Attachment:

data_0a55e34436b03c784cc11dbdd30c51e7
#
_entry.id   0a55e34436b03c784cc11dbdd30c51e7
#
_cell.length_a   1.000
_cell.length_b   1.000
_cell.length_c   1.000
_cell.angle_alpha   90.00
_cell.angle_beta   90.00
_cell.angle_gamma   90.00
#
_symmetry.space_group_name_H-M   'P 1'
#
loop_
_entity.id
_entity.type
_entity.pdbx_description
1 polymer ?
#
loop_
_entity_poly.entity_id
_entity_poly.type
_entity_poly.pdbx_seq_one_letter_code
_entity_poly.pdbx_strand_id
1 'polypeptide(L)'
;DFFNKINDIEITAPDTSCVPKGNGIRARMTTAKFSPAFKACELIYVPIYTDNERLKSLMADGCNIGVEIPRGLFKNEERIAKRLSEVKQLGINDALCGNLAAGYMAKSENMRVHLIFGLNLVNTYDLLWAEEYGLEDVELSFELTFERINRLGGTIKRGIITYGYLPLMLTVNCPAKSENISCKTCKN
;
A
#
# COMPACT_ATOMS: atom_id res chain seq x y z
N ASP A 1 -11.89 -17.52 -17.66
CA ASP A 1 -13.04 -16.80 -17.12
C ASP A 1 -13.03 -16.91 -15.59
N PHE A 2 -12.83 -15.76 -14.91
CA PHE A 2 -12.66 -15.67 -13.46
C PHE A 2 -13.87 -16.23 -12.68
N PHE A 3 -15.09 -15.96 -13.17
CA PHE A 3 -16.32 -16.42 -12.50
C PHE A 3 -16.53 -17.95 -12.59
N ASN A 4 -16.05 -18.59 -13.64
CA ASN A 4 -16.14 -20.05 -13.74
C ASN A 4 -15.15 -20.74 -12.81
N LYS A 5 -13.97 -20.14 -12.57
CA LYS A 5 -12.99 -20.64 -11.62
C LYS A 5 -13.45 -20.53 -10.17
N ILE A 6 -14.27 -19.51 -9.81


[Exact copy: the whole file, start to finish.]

data_0a55e34436b03c784cc11dbdd30c51e7
#
_entry.id   0a55e34436b03c784cc11dbdd30c51e7
#
_cell.length_a   1.000
_cell.length_b   1.000
_cell.length_c   1.000
_cell.angle_alpha   90.00
_cell.angle_beta   90.00
_cell.angle_gamma   90.00
#
_symmetry.space_group_name_H-M   'P 1'
#
loop_
_entity.id
_entity.type
_entity.pdbx_description
1 polymer ?
#
loop_
_entity_poly.entity_id
_entity_poly.type
_entity_poly.pdbx_seq_one_letter_code
_entity_poly.pdbx_strand_id
1 'polypeptide(L)'
;DFFNKINDIEITAPDTSCVPKGNGIRARMTTAKFSPAFKACELIYVPIYTDNERLKSLMADGCNIGVEIPRGLFKNEERIAKRLSEVKQLGINDALCGNLAAGYMAKSENMRVHLIFGLNLVNTYDLLWAEEYGLEDVELSFELTFERINRLGGTIKRGIITYGYLPLMLTVNCPAKSENISCKTCKN
;
A
#
# COMPACT_ATOMS: atom_id res chain seq x y z
N ASP A 1 -11.89 -17.52 -17.66
CA ASP A 1 -13.04 -16.80 -17.12
C ASP A 1 -13.03 -16.91 -15.59
N PHE A 2 -12.83 -15.76 -14.91
CA PHE A 2 -12.66 -15.67 -13.46
C PHE A 2 -13.87 -16.23 -12.68
N PHE A 3 -15.09 -15.96 -13.17
CA PHE A 3 -16.32 -16.42 -12.50
C PHE A 3 -16.53 -17.95 -12.59
N ASN A 4 -16.05 -18.59 -13.64
CA ASN A 4 -16.14 -20.05 -13.74
C ASN A 4 -15.15 -20.74 -12.81
N LYS A 5 -13.97 -20.14 -12.57
CA LYS A 5 -12.99 -20.64 -11.62
C LYS A 5 -13.45 -20.53 -10.17
N ILE A 6 -14.27 -19.51 -9.81